Boxing has never been a topic of great interest to me personally. When I was growing up I mostly knew boxing from The Happiest Millionaire and from my dad telling me stories of how he and his dad followed boxers in the late 1950s and 1960s. Even now, my exposure to boxing comes primarily from reading children’s books about Cassius Clay and other famous boxers.
In Bird in a Box, Andrea Pinkney successfully captures not only the drama and excitement of a boxing match, leaving me on the edge of my seat as I followed play by play recounting of boxing matches along with the adults and children who were listening. But she also captures the way that boxing, and especially the boxer Joe Louis, was a focus of depression era African American culture.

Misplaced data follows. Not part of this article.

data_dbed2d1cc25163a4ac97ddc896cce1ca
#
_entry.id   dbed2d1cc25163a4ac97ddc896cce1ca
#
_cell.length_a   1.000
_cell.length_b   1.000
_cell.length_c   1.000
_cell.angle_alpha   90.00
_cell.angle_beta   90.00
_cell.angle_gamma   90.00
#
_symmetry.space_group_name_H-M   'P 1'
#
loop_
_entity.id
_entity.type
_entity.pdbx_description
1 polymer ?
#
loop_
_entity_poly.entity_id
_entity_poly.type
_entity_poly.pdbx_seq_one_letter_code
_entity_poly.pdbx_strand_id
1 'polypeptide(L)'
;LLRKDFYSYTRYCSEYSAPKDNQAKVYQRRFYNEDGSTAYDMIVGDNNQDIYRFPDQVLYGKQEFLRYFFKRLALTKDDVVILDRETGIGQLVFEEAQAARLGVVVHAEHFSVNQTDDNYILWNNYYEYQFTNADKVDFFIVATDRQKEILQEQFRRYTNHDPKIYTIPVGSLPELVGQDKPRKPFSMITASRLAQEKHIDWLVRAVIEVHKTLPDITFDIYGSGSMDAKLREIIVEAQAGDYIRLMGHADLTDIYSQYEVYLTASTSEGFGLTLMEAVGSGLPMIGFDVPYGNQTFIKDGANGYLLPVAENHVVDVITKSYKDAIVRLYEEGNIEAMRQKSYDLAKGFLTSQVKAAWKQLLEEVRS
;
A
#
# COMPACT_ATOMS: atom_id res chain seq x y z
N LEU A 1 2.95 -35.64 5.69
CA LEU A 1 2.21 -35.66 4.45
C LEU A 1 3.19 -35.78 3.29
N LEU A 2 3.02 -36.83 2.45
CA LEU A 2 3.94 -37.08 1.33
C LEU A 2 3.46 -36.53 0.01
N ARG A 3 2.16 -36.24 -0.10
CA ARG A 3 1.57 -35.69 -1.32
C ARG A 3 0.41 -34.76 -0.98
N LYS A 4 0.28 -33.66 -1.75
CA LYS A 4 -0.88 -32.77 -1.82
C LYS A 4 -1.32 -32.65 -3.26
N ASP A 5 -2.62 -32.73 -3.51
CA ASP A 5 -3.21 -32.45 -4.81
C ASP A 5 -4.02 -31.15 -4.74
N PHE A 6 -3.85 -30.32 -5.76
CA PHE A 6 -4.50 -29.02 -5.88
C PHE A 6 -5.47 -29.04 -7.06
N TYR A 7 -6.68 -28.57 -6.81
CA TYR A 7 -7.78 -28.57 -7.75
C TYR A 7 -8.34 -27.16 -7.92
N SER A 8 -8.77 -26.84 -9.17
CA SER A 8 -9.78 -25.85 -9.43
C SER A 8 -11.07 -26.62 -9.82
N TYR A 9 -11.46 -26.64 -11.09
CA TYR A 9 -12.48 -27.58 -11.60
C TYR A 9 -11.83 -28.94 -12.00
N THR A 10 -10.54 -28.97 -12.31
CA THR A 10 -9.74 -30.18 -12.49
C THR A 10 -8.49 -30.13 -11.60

The story focuses on three children: Otis, Willie, and Hibernia. Otis and Willie live in an orphanage, though Willie is there escaping an abusive father. Hibernia lives with her father, though her mother is also absent, having left to pursue dreams of fame. Their lives intersect through their love of Joe Louis, but more over through the work of Lilly Wiess, a white woman who works in the orphanage and attends Hibernia’s father’s church. Lilly is an odd character, almost out of place, with ideas that bring her in conflict with those around her. While I like Lily, I wish her character had been explained more fully.
This slim volume would be a nice choice for sports fans and reluctant readers who need a historical fiction recommendation for school. Not a perfect book, but a good choice for public libraries.